An adorable, fun film starring two of my favorite unsung actors…Myrna Loy and Melvyn Douglas. Loy stars as a single lady who pretends to be married to keep all unwanted suitors away…one in particular. Through a series of comic events, Douglas begins passing himself off as her husband, who was supposedly away on business. Myrna Loy has never been better than she is here. She is vibrant and full of life. She is constantly irritated at Douglas’ character, even though we know she’s madly smitten with him at the same time. And Douglas, who always has a knack for comic timing, is spot-on here as the goofy, long-lost hubby. The chemistry between both of them is perfect and sure to please all. I had seen this film once ages ago on Turner Classic Movies and wanted to re-watch it instantly. Unfortunately, it was never put on VHS (at least not that I could find) and took a while coming out on DVD…so now that it is out, please do yourself a favor a check it out!
Posts Tagged: Melvyn Douglas
The quintessential Cary Grant comedy pegs him with Myrna Loy and what a team they make. Grant plays a frustrated NYC husband who according to the opening narration by Melvin Douglas (who plays Grant’s best friend and lawyer), “makes $15,000 a year” as an advertising executive. For 1948, that puts this family in the upper-middle class range, which, I guess, is why Grant yearns for more space than he, his wife and their two daughters have in their cramped Manhattan apartment. So, he gets the idea to move. And that is where the fun begins. Not the film to see if you are moving soon or especially having a new home built, but one to watch when you need something for a few easy laughs.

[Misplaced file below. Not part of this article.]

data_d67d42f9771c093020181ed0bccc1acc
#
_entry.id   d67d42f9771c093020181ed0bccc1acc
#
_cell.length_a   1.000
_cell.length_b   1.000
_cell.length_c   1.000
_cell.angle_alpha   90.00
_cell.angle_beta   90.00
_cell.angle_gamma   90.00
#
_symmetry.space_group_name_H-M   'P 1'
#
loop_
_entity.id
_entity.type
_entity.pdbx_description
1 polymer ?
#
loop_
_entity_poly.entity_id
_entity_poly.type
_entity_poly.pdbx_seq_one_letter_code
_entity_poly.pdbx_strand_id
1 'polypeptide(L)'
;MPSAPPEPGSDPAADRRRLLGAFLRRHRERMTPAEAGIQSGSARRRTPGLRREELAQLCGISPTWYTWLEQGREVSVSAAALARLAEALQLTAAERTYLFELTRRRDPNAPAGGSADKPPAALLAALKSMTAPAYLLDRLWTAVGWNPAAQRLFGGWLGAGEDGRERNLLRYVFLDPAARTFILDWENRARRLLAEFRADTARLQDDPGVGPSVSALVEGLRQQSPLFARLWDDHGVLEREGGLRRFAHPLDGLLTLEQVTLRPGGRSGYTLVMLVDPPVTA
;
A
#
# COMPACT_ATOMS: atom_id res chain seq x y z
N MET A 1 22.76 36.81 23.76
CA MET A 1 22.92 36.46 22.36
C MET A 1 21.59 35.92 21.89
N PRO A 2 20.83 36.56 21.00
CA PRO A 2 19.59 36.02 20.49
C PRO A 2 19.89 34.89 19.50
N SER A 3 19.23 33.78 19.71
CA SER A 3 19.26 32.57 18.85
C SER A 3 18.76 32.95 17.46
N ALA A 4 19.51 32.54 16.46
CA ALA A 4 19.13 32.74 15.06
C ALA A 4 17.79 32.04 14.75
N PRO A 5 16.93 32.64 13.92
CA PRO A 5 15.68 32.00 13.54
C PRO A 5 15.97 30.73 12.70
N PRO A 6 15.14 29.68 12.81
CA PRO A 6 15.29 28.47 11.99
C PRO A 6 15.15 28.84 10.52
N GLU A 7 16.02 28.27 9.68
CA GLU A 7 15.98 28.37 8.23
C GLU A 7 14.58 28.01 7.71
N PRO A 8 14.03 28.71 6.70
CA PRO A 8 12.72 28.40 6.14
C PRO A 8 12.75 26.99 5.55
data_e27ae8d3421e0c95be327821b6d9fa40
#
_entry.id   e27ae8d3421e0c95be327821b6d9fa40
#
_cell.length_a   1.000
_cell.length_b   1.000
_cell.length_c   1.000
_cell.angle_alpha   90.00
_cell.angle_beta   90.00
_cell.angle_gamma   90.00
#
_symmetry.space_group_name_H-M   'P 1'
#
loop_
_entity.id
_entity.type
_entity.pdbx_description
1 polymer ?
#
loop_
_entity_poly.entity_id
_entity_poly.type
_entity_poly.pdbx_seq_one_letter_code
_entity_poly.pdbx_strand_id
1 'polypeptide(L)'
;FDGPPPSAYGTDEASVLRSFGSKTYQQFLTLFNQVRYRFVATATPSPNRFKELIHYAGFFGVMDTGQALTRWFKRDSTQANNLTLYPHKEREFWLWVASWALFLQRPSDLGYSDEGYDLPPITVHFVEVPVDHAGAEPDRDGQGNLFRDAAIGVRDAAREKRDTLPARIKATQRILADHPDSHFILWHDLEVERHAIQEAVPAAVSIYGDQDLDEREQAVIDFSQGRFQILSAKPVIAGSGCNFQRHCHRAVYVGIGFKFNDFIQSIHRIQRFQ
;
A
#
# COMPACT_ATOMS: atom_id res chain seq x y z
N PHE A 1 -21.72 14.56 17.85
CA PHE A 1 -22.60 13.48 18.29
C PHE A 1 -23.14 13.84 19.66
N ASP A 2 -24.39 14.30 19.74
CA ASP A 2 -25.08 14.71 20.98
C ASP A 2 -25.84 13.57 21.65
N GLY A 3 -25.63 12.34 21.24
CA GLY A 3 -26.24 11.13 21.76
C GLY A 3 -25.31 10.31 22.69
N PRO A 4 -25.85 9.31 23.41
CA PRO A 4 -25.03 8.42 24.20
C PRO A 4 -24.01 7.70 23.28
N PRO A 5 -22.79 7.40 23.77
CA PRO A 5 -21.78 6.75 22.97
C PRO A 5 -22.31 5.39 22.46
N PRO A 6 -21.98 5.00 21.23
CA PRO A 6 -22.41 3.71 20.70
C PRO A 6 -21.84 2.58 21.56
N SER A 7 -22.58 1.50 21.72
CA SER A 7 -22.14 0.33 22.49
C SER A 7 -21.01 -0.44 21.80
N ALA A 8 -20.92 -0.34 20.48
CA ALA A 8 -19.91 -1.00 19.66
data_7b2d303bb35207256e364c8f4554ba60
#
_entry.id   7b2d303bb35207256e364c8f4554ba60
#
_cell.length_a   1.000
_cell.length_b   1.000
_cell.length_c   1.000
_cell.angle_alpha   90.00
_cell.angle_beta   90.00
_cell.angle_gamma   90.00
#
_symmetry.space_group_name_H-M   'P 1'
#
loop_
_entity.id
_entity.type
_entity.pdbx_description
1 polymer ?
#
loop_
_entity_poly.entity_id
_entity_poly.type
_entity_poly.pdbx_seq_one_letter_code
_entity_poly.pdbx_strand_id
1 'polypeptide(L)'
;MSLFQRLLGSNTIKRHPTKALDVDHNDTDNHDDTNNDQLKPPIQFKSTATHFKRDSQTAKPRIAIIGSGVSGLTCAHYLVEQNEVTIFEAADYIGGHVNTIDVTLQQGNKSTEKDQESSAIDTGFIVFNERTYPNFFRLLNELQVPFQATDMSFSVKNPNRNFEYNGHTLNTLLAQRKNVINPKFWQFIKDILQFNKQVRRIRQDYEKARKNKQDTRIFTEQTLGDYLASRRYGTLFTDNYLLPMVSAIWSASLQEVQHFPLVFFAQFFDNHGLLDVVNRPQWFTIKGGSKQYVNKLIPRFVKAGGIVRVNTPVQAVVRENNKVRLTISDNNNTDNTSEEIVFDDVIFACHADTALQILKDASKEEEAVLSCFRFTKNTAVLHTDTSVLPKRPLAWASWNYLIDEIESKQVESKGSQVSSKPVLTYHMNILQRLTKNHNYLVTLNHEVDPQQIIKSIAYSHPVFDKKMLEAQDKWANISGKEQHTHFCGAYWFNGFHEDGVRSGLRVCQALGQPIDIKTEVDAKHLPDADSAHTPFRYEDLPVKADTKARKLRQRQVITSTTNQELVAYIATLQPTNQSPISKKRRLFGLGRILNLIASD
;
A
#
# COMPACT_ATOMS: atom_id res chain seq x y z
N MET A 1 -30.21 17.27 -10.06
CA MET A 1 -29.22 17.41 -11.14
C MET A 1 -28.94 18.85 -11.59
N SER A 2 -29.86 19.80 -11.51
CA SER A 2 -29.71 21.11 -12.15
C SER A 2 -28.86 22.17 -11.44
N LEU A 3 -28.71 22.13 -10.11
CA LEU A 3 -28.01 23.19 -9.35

Peter Sellers stars as Chauncy, who, up until his eviction from his wealthy employer’s home, has never been outside the house, never been in a car, never learned how to read or write, and never learned how to exist without television. When Shirley MacLaine and her billionaire husband take Chauncy in, he becomes a celebrity through some twists of fate. Even though this film is mostly a drama, Sellers’ performance as the naïve Chauncy is so convincing that at times, funny moments surface because of his simplicity. Sellers might have honed his comic skills in the Pink Panther films, but he succeeds here as a serious actor who takes bold chances.